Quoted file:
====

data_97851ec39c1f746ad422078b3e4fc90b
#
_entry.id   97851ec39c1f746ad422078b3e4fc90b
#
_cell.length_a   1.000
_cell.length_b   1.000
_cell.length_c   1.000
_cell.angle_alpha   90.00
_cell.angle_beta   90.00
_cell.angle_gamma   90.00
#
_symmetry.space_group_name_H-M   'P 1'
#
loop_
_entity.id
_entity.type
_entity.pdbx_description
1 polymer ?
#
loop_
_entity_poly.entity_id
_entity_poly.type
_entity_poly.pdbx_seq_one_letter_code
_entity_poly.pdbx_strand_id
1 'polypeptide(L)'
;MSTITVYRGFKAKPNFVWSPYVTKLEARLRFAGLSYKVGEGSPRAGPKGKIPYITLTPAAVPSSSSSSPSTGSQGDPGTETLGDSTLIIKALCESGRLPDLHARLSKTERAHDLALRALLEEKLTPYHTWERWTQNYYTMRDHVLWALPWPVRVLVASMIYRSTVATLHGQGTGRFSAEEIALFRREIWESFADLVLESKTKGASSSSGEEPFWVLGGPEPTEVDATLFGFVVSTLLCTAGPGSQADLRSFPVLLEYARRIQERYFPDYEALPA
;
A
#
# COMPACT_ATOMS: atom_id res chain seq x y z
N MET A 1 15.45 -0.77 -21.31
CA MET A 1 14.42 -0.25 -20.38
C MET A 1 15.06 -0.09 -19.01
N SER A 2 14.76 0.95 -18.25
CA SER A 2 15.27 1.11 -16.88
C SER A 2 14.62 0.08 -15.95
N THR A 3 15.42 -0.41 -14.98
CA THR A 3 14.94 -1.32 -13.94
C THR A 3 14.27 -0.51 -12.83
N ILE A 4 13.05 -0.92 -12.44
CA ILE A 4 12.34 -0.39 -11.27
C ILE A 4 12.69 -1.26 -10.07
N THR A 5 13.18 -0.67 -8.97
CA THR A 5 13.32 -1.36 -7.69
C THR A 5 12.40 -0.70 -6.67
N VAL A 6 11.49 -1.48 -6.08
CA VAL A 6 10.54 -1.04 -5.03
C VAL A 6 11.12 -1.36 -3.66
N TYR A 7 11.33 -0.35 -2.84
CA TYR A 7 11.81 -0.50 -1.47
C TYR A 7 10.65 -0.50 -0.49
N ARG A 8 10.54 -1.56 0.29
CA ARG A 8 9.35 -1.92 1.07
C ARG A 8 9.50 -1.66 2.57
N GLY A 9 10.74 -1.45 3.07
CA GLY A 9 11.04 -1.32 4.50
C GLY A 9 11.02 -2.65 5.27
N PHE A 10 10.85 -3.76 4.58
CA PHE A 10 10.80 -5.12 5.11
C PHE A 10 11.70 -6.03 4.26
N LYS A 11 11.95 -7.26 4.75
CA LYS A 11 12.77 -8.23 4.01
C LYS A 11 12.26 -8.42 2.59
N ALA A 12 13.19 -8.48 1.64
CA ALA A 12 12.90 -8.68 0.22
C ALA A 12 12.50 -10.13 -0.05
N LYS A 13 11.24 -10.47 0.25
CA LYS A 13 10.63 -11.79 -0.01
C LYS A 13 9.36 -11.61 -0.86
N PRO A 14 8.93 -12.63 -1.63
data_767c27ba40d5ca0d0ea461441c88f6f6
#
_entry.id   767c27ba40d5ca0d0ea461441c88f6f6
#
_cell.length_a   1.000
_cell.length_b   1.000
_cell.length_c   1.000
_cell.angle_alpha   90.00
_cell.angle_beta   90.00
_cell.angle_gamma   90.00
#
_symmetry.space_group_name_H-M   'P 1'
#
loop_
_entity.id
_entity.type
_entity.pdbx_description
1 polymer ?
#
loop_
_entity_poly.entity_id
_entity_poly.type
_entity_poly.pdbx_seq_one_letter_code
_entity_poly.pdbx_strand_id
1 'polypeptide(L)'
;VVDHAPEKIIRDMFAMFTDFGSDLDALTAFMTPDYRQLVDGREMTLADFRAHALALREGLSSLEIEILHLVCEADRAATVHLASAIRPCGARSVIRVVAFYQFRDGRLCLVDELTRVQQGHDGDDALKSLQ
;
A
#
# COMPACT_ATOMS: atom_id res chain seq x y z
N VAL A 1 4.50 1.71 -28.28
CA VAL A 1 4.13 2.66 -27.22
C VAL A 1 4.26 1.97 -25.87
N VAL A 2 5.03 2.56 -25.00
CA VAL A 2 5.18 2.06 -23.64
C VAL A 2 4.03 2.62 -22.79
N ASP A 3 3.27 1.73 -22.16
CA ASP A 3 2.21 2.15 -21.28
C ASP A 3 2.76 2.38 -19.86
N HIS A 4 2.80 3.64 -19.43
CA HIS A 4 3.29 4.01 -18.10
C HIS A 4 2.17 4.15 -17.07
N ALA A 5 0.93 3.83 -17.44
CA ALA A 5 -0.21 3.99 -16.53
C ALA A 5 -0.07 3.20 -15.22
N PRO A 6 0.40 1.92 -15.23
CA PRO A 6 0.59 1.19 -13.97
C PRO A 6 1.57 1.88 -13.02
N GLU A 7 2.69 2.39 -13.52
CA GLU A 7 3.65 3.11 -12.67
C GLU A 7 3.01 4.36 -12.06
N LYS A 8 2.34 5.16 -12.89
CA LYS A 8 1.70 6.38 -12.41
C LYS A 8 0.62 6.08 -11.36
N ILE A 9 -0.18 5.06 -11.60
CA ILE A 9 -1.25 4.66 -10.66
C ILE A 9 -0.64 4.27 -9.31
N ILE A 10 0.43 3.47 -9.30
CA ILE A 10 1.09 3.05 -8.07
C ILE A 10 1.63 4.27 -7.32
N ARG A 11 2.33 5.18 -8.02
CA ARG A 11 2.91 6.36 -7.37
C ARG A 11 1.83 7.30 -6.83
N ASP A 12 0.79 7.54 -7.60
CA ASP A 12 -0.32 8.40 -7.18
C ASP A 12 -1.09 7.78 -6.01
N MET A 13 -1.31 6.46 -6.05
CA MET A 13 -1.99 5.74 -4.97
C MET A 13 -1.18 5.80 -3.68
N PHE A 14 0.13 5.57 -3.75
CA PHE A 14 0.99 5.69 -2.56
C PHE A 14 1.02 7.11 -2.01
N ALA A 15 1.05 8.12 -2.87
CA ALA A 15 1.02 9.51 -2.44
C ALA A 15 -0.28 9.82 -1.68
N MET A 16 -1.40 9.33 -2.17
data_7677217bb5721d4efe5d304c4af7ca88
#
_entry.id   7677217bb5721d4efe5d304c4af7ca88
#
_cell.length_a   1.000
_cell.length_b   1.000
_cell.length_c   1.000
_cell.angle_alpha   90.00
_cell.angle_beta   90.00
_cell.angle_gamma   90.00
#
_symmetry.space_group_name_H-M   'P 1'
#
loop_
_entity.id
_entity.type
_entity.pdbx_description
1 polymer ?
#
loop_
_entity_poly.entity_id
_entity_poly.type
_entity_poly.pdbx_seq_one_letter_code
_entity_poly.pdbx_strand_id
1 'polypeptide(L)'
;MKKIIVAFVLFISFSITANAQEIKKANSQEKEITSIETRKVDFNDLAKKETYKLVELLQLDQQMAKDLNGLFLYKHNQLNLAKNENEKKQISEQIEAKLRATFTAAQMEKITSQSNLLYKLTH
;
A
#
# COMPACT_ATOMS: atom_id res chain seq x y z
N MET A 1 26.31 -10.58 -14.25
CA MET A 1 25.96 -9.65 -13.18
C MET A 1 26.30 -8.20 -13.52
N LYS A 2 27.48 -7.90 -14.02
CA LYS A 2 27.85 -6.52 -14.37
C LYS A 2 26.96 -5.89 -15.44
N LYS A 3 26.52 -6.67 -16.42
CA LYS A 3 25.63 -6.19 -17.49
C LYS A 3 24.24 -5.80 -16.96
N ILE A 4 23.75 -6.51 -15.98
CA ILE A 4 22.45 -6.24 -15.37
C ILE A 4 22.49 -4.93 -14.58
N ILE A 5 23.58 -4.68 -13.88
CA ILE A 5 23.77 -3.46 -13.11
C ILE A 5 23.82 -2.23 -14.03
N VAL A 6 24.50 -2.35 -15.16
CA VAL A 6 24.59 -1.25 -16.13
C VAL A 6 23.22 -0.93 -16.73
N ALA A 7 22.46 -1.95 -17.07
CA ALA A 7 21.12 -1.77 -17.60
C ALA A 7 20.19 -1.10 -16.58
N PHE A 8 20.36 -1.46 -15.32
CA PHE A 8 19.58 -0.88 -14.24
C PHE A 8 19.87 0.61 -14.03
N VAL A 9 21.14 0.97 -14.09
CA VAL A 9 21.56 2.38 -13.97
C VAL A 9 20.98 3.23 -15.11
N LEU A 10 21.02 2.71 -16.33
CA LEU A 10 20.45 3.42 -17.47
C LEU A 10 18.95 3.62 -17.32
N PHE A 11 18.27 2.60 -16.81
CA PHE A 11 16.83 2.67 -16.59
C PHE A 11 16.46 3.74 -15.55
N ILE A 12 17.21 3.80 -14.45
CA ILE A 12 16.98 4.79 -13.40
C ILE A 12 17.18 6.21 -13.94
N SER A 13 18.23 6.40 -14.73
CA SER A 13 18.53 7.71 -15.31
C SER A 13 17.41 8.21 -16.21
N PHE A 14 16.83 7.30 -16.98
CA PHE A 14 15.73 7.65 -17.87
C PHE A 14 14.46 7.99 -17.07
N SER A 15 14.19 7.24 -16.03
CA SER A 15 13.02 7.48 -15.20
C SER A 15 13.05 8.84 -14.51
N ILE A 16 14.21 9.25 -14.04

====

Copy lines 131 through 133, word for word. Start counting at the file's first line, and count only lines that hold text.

N ARG A 11 2.33 5.18 -8.02
CA ARG A 11 2.91 6.36 -7.37
C ARG A 11 1.83 7.30 -6.83